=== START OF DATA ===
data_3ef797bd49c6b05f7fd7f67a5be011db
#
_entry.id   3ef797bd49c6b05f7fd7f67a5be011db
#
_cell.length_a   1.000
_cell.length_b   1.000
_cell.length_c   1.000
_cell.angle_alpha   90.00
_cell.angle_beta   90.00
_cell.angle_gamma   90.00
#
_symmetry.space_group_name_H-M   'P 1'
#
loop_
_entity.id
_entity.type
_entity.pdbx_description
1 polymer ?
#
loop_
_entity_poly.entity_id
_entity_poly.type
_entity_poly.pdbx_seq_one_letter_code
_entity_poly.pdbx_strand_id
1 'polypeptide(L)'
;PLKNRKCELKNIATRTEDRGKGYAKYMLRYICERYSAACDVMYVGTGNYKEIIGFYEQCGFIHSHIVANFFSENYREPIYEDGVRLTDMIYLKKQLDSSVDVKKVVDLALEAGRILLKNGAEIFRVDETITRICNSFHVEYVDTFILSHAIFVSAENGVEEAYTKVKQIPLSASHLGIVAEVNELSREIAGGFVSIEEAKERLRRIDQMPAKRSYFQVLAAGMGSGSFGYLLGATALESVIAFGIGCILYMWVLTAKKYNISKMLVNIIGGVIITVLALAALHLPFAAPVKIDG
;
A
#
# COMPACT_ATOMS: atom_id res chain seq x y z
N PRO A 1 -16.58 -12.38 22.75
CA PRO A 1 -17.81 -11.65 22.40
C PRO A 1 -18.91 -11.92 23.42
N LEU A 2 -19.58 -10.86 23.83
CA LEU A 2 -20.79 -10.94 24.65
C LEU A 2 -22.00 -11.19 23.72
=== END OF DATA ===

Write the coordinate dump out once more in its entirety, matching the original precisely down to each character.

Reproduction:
data_3ef797bd49c6b05f7fd7f67a5be011db
#
_entry.id   3ef797bd49c6b05f7fd7f67a5be011db
#
_cell.length_a   1.000
_cell.length_b   1.000
_cell.length_c   1.000
_cell.angle_alpha   90.00
_cell.angle_beta   90.00
_cell.angle_gamma   90.00
#
_symmetry.space_group_name_H-M   'P 1'
#
loop_
_entity.id
_entity.type
_entity.pdbx_description
1 polymer ?
#
loop_
_entity_poly.entity_id
_entity_poly.type
_entity_poly.pdbx_seq_one_letter_code
_entity_poly.pdbx_strand_id
1 'polypeptide(L)'
;PLKNRKCELKNIATRTEDRGKGYAKYMLRYICERYSAACDVMYVGTGNYKEIIGFYEQCGFIHSHIVANFFSENYREPIYEDGVRLTDMIYLKKQLDSSVDVKKVVDLALEAGRILLKNGAEIFRVDETITRICNSFHVEYVDTFILSHAIFVSAENGVEEAYTKVKQIPLSASHLGIVAEVNELSREIAGGFVSIEEAKERLRRIDQMPAKRSYFQVLAAGMGSGSFGYLLGATALESVIAFGIGCILYMWVLTAKKYNISKMLVNIIGGVIITVLALAALHLPFAAPVKIDG
;
A
#
# COMPACT_ATOMS: atom_id res chain seq x y z
N PRO A 1 -16.58 -12.38 22.75
CA PRO A 1 -17.81 -11.65 22.40
C PRO A 1 -18.91 -11.92 23.42
N LEU A 2 -19.58 -10.86 23.83
CA LEU A 2 -20.79 -10.94 24.65
C LEU A 2 -22.00 -11.19 23.72